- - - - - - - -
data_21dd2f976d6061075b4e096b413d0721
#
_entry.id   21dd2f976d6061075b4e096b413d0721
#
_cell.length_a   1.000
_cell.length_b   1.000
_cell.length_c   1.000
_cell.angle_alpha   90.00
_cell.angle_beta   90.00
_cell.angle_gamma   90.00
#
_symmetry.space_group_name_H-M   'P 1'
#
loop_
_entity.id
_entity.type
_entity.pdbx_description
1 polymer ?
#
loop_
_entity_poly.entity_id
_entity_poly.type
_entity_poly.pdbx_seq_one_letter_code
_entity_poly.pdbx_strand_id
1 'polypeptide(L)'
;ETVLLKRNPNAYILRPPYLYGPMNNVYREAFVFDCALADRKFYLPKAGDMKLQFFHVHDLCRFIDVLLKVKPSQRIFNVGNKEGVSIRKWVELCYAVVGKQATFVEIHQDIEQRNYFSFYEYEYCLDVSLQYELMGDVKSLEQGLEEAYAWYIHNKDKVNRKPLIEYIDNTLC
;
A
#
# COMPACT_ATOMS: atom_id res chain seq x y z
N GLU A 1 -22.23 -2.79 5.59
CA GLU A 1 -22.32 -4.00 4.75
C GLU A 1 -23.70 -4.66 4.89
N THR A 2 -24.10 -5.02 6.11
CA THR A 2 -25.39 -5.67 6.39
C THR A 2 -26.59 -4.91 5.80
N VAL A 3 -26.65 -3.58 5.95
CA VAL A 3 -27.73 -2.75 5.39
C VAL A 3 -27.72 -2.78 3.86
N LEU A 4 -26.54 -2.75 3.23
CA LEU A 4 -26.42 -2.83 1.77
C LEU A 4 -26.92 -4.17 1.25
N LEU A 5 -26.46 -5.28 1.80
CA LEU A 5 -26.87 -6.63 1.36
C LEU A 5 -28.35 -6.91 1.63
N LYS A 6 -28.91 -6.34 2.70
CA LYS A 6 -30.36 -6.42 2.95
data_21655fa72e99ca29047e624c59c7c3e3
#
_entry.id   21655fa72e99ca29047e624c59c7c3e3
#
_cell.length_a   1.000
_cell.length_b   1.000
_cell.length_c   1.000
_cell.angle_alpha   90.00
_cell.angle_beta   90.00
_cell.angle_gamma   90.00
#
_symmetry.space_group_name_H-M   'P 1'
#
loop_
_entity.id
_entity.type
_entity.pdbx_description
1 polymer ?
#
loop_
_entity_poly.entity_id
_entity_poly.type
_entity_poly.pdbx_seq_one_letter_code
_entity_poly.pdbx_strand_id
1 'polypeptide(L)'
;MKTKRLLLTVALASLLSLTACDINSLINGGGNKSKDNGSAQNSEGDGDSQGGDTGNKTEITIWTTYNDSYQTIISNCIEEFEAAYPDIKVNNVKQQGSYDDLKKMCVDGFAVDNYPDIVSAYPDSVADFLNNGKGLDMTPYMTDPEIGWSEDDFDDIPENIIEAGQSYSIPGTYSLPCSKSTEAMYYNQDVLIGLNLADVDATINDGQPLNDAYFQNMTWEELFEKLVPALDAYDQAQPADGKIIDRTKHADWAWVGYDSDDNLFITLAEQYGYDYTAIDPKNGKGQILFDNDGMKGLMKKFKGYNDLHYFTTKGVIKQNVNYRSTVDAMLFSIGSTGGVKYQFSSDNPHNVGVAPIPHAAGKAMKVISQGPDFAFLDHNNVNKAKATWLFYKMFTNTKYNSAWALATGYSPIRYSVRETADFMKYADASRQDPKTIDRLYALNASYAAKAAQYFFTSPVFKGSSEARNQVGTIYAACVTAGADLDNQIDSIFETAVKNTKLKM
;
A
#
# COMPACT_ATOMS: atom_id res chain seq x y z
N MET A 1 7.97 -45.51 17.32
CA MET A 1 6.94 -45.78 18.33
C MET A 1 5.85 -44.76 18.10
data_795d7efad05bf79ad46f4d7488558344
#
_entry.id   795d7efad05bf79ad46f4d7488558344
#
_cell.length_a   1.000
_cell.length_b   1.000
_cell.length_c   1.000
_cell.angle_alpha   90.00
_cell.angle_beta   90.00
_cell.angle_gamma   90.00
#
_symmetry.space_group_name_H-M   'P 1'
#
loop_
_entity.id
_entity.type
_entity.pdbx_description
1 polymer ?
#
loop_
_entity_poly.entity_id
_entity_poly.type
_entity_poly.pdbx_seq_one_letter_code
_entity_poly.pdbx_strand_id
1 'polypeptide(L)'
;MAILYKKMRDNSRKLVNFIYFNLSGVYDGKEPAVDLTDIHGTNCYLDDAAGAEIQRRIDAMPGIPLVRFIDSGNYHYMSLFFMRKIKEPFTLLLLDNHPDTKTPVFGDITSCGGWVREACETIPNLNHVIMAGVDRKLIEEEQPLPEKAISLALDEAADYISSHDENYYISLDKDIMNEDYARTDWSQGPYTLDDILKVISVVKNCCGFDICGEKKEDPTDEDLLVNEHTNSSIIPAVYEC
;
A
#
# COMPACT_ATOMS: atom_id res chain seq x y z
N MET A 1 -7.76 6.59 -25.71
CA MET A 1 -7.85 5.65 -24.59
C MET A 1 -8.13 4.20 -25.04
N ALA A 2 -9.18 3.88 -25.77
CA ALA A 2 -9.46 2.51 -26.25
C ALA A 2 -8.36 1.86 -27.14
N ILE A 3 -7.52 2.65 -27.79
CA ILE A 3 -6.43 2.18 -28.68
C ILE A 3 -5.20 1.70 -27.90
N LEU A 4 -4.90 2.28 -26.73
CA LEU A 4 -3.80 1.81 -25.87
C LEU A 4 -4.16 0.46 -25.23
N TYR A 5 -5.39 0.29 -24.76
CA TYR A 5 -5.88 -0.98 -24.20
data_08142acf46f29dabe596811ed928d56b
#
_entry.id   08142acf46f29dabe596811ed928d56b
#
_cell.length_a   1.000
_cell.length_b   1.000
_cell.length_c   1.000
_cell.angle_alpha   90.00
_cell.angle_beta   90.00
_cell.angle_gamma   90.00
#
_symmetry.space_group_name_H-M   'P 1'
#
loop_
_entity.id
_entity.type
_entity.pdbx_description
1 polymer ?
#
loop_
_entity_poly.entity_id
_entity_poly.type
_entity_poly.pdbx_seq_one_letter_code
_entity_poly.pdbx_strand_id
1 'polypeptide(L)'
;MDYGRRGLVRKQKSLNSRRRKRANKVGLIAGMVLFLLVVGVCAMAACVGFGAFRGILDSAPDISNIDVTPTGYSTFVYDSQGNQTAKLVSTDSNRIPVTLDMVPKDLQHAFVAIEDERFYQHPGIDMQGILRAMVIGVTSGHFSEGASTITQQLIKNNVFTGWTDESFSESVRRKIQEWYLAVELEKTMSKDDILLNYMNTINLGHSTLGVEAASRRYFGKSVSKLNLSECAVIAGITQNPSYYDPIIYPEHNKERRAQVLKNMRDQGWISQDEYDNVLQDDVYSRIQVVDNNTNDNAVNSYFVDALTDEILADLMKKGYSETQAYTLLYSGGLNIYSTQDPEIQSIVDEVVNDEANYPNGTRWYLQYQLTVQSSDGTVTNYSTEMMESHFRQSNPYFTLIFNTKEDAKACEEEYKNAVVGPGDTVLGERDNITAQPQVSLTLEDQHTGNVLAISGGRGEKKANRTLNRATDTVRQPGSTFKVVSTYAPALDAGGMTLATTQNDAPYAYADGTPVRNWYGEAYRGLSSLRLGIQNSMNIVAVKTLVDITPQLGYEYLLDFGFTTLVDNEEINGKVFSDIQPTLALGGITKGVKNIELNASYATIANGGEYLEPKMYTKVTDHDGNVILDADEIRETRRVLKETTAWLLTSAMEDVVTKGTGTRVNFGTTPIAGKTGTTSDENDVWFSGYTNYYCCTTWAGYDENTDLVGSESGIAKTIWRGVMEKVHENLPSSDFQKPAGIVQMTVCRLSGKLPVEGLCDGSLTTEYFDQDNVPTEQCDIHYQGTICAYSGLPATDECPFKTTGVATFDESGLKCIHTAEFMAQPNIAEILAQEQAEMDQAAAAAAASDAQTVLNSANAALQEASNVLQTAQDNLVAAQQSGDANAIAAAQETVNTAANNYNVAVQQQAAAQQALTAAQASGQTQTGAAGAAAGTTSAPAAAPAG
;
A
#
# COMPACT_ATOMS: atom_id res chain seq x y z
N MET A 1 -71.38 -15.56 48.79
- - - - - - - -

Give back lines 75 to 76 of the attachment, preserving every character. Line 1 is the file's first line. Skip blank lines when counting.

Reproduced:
A
#